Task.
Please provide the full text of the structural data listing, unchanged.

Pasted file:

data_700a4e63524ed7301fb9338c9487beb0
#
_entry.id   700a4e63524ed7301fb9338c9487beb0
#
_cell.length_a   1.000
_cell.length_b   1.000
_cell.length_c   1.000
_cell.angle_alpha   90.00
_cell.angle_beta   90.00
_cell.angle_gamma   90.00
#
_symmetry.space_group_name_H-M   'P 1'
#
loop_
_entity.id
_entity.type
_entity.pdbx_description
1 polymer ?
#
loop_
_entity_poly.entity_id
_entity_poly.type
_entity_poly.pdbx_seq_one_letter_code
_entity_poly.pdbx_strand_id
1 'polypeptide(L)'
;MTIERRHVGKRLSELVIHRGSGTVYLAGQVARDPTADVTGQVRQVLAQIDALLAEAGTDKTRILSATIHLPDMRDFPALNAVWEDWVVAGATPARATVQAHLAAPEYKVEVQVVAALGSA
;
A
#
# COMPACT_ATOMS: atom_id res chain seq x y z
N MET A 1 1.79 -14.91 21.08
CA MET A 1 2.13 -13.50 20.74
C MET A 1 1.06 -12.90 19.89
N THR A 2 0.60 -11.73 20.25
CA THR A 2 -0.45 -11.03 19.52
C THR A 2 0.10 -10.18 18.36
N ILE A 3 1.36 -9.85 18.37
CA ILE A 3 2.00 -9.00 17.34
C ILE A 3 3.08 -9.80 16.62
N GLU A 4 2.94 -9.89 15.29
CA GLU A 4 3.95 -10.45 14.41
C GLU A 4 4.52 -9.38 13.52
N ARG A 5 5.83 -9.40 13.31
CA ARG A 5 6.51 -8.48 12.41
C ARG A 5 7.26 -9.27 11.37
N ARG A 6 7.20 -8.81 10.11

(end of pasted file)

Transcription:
data_700a4e63524ed7301fb9338c9487beb0
#
_entry.id   700a4e63524ed7301fb9338c9487beb0
#
_cell.length_a   1.000
_cell.length_b   1.000
_cell.length_c   1.000
_cell.angle_alpha   90.00
_cell.angle_beta   90.00
_cell.angle_gamma   90.00
#
_symmetry.space_group_name_H-M   'P 1'
#
loop_
_entity.id
_entity.type
_entity.pdbx_description
1 polymer ?
#
loop_
_entity_poly.entity_id
_entity_poly.type
_entity_poly.pdbx_seq_one_letter_code
_entity_poly.pdbx_strand_id
1 'polypeptide(L)'
;MTIERRHVGKRLSELVIHRGSGTVYLAGQVARDPTADVTGQVRQVLAQIDALLAEAGTDKTRILSATIHLPDMRDFPALNAVWEDWVVAGATPARATVQAHLAAPEYKVEVQVVAALGSA
;
A
#
# COMPACT_ATOMS: atom_id res chain seq x y z
N MET A 1 1.79 -14.91 21.08
CA MET A 1 2.13 -13.50 20.74
C MET A 1 1.06 -12.90 19.89
N THR A 2 0.60 -11.73 20.25
CA THR A 2 -0.45 -11.03 19.52
C THR A 2 0.10 -10.18 18.36
N ILE A 3 1.36 -9.85 18.37
CA ILE A 3 2.00 -9.00 17.34
C ILE A 3 3.08 -9.80 16.62
N GLU A 4 2.94 -9.89 15.29
CA GLU A 4 3.95 -10.45 14.41
C GLU A 4 4.52 -9.38 13.52
N ARG A 5 5.83 -9.40 13.31
CA ARG A 5 6.51 -8.48 12.41
C ARG A 5 7.26 -9.27 11.37
N ARG A 6 7.20 -8.81 10.11